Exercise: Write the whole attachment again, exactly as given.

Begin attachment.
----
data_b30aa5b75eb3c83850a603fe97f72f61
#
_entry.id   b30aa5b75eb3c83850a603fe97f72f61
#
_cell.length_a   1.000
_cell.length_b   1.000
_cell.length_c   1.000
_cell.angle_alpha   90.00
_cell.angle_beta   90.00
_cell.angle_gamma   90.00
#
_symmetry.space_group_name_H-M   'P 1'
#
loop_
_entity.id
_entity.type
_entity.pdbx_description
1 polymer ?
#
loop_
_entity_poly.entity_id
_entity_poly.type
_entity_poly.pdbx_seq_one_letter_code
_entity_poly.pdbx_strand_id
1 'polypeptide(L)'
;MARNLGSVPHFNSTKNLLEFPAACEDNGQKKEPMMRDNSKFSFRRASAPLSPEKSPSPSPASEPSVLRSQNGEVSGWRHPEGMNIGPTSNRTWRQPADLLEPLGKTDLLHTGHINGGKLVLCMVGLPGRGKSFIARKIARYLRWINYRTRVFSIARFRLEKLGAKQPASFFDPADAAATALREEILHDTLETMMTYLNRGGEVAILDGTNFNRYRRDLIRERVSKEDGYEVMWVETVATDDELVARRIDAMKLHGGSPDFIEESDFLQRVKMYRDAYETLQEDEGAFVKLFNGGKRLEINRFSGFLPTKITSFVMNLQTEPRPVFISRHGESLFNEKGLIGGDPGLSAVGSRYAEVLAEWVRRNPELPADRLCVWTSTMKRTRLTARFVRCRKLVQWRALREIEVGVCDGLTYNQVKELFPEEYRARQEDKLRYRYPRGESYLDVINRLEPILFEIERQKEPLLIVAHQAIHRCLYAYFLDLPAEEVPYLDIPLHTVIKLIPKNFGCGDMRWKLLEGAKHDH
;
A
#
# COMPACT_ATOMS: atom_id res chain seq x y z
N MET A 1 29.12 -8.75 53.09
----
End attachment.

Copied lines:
data_b30aa5b75eb3c83850a603fe97f72f61
#
_entry.id   b30aa5b75eb3c83850a603fe97f72f61
#
_cell.length_a   1.000
_cell.length_b   1.000
_cell.length_c   1.000
_cell.angle_alpha   90.00
_cell.angle_beta   90.00
_cell.angle_gamma   90.00
#
_symmetry.space_group_name_H-M   'P 1'
#
loop_
_entity.id
_entity.type
_entity.pdbx_description
1 polymer ?
#
loop_
_entity_poly.entity_id
_entity_poly.type
_entity_poly.pdbx_seq_one_letter_code
_entity_poly.pdbx_strand_id
1 'polypeptide(L)'
;MARNLGSVPHFNSTKNLLEFPAACEDNGQKKEPMMRDNSKFSFRRASAPLSPEKSPSPSPASEPSVLRSQNGEVSGWRHPEGMNIGPTSNRTWRQPADLLEPLGKTDLLHTGHINGGKLVLCMVGLPGRGKSFIARKIARYLRWINYRTRVFSIARFRLEKLGAKQPASFFDPADAAATALREEILHDTLETMMTYLNRGGEVAILDGTNFNRYRRDLIRERVSKEDGYEVMWVETVATDDELVARRIDAMKLHGGSPDFIEESDFLQRVKMYRDAYETLQEDEGAFVKLFNGGKRLEINRFSGFLPTKITSFVMNLQTEPRPVFISRHGESLFNEKGLIGGDPGLSAVGSRYAEVLAEWVRRNPELPADRLCVWTSTMKRTRLTARFVRCRKLVQWRALREIEVGVCDGLTYNQVKELFPEEYRARQEDKLRYRYPRGESYLDVINRLEPILFEIERQKEPLLIVAHQAIHRCLYAYFLDLPAEEVPYLDIPLHTVIKLIPKNFGCGDMRWKLLEGAKHDH
;
A
#
# COMPACT_ATOMS: atom_id res chain seq x y z
N MET A 1 29.12 -8.75 53.09